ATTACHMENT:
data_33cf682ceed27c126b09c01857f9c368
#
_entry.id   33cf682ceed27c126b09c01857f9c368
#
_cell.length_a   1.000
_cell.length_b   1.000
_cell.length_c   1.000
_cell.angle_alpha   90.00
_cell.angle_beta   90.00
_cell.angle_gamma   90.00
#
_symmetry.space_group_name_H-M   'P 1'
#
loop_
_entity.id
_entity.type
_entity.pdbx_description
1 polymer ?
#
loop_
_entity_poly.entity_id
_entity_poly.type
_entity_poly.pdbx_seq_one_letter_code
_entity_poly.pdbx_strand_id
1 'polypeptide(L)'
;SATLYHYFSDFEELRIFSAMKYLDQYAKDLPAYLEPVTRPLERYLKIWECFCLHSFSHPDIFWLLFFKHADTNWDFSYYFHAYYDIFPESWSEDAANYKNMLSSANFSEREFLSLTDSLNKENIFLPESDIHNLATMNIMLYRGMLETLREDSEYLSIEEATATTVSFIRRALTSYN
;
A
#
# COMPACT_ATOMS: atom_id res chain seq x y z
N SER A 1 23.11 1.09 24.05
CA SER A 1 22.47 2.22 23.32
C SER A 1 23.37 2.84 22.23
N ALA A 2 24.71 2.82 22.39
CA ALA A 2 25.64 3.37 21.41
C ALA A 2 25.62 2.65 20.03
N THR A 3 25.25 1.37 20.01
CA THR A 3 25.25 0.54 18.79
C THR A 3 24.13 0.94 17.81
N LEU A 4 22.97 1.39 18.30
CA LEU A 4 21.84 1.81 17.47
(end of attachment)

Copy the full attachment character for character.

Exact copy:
data_33cf682ceed27c126b09c01857f9c368
#
_entry.id   33cf682ceed27c126b09c01857f9c368
#
_cell.length_a   1.000
_cell.length_b   1.000
_cell.length_c   1.000
_cell.angle_alpha   90.00
_cell.angle_beta   90.00
_cell.angle_gamma   90.00
#
_symmetry.space_group_name_H-M   'P 1'
#
loop_
_entity.id
_entity.type
_entity.pdbx_description
1 polymer ?
#
loop_
_entity_poly.entity_id
_entity_poly.type
_entity_poly.pdbx_seq_one_letter_code
_entity_poly.pdbx_strand_id
1 'polypeptide(L)'
;SATLYHYFSDFEELRIFSAMKYLDQYAKDLPAYLEPVTRPLERYLKIWECFCLHSFSHPDIFWLLFFKHADTNWDFSYYFHAYYDIFPESWSEDAANYKNMLSSANFSEREFLSLTDSLNKENIFLPESDIHNLATMNIMLYRGMLETLREDSEYLSIEEATATTVSFIRRALTSYN
;
A
#
# COMPACT_ATOMS: atom_id res chain seq x y z
N SER A 1 23.11 1.09 24.05
CA SER A 1 22.47 2.22 23.32
C SER A 1 23.37 2.84 22.23
N ALA A 2 24.71 2.82 22.39
CA ALA A 2 25.64 3.37 21.41
C ALA A 2 25.62 2.65 20.03
N THR A 3 25.25 1.37 20.01
CA THR A 3 25.25 0.54 18.79
C THR A 3 24.13 0.94 17.81
N LEU A 4 22.97 1.39 18.30
CA LEU A 4 21.84 1.81 17.47